China and South Korea to sign free trade deal

Container port in S Korea Image copyright Reuters

China and South Korea are set to sign a free trade agreement that aims to remove most barriers to trade between the countries.

Leaders from both nations confirmed a conclusion had been reached after talks that spanned more than two years.

The deal is expected to be signed on Monday and covers 17 areas such as e-commerce, Chinese officials said.

China is South Korea's largest trading partner and their bilateral trade grew to $228.9bn (£143bn) in 2013.

South Korea has been running a trade surplus with China since 1993, and the surplus was $62.8bn last year, according to South Korean data.

"South Korean and Chinese leaders today declared an effective conclusion of the FTA at a summit meeting held at the Great Hall of the People in Beijing," said a statement from Korea's presidential office, referring to a meeting of South Korean President Park Geun-hye with China's President Xi Jinping at the Apec summit.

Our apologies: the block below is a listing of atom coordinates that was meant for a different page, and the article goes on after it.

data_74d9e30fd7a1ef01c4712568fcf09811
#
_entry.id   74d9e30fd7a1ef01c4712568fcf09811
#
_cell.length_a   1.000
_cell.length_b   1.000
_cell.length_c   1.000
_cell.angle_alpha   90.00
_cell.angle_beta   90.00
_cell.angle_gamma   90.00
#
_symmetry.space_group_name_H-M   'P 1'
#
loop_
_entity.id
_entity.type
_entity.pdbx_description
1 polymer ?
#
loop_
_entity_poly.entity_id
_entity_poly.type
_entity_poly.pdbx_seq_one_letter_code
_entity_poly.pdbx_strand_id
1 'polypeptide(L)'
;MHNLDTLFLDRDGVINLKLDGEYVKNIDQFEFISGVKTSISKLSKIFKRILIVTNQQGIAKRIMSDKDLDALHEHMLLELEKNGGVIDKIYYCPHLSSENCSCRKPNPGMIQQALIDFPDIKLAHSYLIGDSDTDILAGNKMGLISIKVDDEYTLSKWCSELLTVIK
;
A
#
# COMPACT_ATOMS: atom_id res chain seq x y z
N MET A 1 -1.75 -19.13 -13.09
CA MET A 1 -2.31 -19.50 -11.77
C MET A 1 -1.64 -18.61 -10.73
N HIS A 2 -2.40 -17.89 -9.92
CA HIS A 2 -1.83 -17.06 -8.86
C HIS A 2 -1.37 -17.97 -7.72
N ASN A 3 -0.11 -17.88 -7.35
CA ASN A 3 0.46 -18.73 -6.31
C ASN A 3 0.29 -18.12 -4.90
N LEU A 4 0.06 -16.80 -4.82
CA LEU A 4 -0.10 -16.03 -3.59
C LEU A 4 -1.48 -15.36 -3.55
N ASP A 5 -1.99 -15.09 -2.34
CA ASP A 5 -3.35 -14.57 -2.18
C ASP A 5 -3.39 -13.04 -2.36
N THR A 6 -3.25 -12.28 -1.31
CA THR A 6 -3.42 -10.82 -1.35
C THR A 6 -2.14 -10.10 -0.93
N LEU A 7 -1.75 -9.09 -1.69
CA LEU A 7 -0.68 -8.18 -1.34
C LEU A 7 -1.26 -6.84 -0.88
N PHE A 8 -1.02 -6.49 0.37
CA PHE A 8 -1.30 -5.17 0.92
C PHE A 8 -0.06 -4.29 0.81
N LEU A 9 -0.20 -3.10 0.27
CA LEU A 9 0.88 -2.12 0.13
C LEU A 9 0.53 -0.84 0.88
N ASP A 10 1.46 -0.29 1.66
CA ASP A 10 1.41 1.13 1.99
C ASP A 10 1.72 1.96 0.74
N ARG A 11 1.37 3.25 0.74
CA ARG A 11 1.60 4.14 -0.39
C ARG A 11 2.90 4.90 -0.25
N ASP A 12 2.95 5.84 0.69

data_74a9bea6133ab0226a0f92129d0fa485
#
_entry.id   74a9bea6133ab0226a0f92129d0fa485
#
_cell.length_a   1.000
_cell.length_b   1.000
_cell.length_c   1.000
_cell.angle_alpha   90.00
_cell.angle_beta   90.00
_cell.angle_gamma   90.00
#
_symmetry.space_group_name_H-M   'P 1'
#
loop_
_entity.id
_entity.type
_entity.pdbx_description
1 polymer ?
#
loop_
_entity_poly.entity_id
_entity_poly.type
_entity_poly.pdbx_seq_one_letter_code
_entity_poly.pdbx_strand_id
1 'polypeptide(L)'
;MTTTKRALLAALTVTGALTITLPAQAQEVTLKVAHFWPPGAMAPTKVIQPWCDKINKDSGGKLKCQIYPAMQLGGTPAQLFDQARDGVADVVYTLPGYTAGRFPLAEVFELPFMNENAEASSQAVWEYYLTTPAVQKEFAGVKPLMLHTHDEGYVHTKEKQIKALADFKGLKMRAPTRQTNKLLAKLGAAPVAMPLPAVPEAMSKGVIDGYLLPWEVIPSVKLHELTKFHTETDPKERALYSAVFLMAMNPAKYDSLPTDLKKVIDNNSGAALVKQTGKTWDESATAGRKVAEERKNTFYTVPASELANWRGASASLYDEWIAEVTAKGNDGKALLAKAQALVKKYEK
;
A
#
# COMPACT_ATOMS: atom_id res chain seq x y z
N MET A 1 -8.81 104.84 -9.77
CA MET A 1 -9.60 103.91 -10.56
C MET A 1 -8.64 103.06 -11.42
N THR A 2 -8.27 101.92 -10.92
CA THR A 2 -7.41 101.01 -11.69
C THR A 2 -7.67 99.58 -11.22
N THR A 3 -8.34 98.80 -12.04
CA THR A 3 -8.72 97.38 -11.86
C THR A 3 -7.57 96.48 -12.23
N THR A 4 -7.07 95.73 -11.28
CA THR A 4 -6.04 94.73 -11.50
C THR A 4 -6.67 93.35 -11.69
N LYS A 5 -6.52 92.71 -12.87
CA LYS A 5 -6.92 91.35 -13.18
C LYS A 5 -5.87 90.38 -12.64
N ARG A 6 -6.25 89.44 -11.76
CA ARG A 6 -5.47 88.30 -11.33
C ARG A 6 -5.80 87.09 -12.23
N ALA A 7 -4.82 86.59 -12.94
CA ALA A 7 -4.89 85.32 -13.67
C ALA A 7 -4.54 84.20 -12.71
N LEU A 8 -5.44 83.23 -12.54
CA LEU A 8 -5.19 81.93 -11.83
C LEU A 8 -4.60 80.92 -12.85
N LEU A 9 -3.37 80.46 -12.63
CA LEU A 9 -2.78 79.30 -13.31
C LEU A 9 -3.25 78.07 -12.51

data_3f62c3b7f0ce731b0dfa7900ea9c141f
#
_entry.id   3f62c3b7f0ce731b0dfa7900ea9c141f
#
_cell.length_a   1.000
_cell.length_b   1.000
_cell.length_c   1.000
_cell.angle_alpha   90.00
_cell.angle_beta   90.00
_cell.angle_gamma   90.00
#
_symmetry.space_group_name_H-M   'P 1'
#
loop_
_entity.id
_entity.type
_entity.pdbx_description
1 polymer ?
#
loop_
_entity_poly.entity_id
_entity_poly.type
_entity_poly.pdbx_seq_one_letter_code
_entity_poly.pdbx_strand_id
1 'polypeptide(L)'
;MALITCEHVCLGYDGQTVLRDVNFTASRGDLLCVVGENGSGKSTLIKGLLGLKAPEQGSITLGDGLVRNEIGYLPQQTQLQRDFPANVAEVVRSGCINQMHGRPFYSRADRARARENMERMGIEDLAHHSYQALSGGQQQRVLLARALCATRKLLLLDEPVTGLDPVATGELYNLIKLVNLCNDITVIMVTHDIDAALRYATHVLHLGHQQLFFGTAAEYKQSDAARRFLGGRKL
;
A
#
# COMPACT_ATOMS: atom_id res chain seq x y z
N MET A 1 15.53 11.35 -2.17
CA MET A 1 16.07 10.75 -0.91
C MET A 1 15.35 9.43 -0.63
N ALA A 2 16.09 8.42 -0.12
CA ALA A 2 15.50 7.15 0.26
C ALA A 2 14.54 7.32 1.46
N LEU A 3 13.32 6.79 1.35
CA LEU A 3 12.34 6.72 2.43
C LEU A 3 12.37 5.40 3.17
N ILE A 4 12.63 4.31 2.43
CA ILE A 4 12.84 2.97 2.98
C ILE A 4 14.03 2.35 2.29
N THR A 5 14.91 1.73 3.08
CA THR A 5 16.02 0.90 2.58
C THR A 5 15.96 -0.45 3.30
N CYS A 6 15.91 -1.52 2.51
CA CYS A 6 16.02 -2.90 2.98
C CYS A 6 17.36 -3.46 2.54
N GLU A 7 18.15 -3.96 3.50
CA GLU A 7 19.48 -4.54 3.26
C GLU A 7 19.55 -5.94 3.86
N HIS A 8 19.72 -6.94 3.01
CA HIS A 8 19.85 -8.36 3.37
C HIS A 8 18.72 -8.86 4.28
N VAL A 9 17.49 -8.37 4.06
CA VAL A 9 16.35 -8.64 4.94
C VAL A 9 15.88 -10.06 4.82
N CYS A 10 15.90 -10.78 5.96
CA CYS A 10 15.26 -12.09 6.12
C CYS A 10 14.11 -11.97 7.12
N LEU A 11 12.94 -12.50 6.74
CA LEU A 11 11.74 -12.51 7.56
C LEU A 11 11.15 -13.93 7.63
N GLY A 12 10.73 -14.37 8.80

Local media reports said the deal included a move to remove tariffs on over 90% of goods in the next two decades.

With China and South Korea the world's first and seventh largest exporters respectively, a tie-up between the two is key for the region's economic growth.

South Korea, Asia's fourth largest economy, already has trade agreements with the European Union and the US.

Related Topics

More on this story

Related Internet links

The BBC is not responsible for the content of external Internet sites